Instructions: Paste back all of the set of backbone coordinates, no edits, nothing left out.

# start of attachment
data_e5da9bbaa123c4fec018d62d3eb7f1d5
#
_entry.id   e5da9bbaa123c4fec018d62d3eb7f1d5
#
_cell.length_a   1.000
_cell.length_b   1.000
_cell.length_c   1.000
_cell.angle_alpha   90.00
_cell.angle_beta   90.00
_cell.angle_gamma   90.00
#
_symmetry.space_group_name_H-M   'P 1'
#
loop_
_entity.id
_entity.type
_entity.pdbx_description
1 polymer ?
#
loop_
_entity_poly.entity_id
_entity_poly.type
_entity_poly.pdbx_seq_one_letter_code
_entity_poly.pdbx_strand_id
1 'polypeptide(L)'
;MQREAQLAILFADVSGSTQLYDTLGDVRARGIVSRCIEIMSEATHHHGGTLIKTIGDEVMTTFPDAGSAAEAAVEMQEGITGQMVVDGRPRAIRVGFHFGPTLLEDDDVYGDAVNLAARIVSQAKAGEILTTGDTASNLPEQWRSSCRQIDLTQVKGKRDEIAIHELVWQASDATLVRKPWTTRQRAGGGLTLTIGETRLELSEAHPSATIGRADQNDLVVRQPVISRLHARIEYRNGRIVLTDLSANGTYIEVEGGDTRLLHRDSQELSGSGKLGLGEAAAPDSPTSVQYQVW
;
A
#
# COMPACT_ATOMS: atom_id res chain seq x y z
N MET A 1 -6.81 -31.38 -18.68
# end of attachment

data_e5da9bbaa123c4fec018d62d3eb7f1d5
#
_entry.id   e5da9bbaa123c4fec018d62d3eb7f1d5
#
_cell.length_a   1.000
_cell.length_b   1.000
_cell.length_c   1.000
_cell.angle_alpha   90.00
_cell.angle_beta   90.00
_cell.angle_gamma   90.00
#
_symmetry.space_group_name_H-M   'P 1'
#
loop_
_entity.id
_entity.type
_entity.pdbx_description
1 polymer ?
#
loop_
_entity_poly.entity_id
_entity_poly.type
_entity_poly.pdbx_seq_one_letter_code
_entity_poly.pdbx_strand_id
1 'polypeptide(L)'
;MQREAQLAILFADVSGSTQLYDTLGDVRARGIVSRCIEIMSEATHHHGGTLIKTIGDEVMTTFPDAGSAAEAAVEMQEGITGQMVVDGRPRAIRVGFHFGPTLLEDDDVYGDAVNLAARIVSQAKAGEILTTGDTASNLPEQWRSSCRQIDLTQVKGKRDEIAIHELVWQASDATLVRKPWTTRQRAGGGLTLTIGETRLELSEAHPSATIGRADQNDLVVRQPVISRLHARIEYRNGRIVLTDLSANGTYIEVEGGDTRLLHRDSQELSGSGKLGLGEAAAPDSPTSVQYQVW
;
A
#
# COMPACT_ATOMS: atom_id res chain seq x y z
N MET A 1 -6.81 -31.38 -18.68